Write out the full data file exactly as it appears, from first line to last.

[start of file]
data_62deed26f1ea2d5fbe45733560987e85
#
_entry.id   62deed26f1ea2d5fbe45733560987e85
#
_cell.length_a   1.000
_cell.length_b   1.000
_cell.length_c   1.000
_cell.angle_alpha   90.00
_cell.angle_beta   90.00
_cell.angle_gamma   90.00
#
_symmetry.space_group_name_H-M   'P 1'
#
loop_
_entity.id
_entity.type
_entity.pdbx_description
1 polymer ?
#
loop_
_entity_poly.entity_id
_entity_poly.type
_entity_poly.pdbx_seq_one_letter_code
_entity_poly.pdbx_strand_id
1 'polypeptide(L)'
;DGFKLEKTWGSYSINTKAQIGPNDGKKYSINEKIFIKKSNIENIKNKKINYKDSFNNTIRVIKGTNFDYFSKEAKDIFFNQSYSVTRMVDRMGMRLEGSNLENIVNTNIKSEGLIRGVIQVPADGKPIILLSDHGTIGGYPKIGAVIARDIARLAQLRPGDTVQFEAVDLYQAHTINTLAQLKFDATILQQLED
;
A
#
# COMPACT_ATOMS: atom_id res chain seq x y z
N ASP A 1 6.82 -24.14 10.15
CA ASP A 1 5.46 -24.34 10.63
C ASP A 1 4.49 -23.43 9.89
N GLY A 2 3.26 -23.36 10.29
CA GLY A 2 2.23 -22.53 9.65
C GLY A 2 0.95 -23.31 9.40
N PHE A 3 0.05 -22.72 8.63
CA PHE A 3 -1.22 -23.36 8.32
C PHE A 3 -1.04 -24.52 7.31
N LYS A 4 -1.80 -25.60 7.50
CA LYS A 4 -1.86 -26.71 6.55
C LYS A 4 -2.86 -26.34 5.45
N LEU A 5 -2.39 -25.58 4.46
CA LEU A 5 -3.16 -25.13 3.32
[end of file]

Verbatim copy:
data_62deed26f1ea2d5fbe45733560987e85
#
_entry.id   62deed26f1ea2d5fbe45733560987e85
#
_cell.length_a   1.000
_cell.length_b   1.000
_cell.length_c   1.000
_cell.angle_alpha   90.00
_cell.angle_beta   90.00
_cell.angle_gamma   90.00
#
_symmetry.space_group_name_H-M   'P 1'
#
loop_
_entity.id
_entity.type
_entity.pdbx_description
1 polymer ?
#
loop_
_entity_poly.entity_id
_entity_poly.type
_entity_poly.pdbx_seq_one_letter_code
_entity_poly.pdbx_strand_id
1 'polypeptide(L)'
;DGFKLEKTWGSYSINTKAQIGPNDGKKYSINEKIFIKKSNIENIKNKKINYKDSFNNTIRVIKGTNFDYFSKEAKDIFFNQSYSVTRMVDRMGMRLEGSNLENIVNTNIKSEGLIRGVIQVPADGKPIILLSDHGTIGGYPKIGAVIARDIARLAQLRPGDTVQFEAVDLYQAHTINTLAQLKFDATILQQLED
;
A
#
# COMPACT_ATOMS: atom_id res chain seq x y z
N ASP A 1 6.82 -24.14 10.15
CA ASP A 1 5.46 -24.34 10.63
C ASP A 1 4.49 -23.43 9.89
N GLY A 2 3.26 -23.36 10.29
CA GLY A 2 2.23 -22.53 9.65
C GLY A 2 0.95 -23.31 9.40
N PHE A 3 0.05 -22.72 8.63
CA PHE A 3 -1.22 -23.36 8.32
C PHE A 3 -1.04 -24.52 7.31
N LYS A 4 -1.80 -25.60 7.50
CA LYS A 4 -1.86 -26.71 6.55
C LYS A 4 -2.86 -26.34 5.45
N LEU A 5 -2.39 -25.58 4.46
CA LEU A 5 -3.16 -25.13 3.32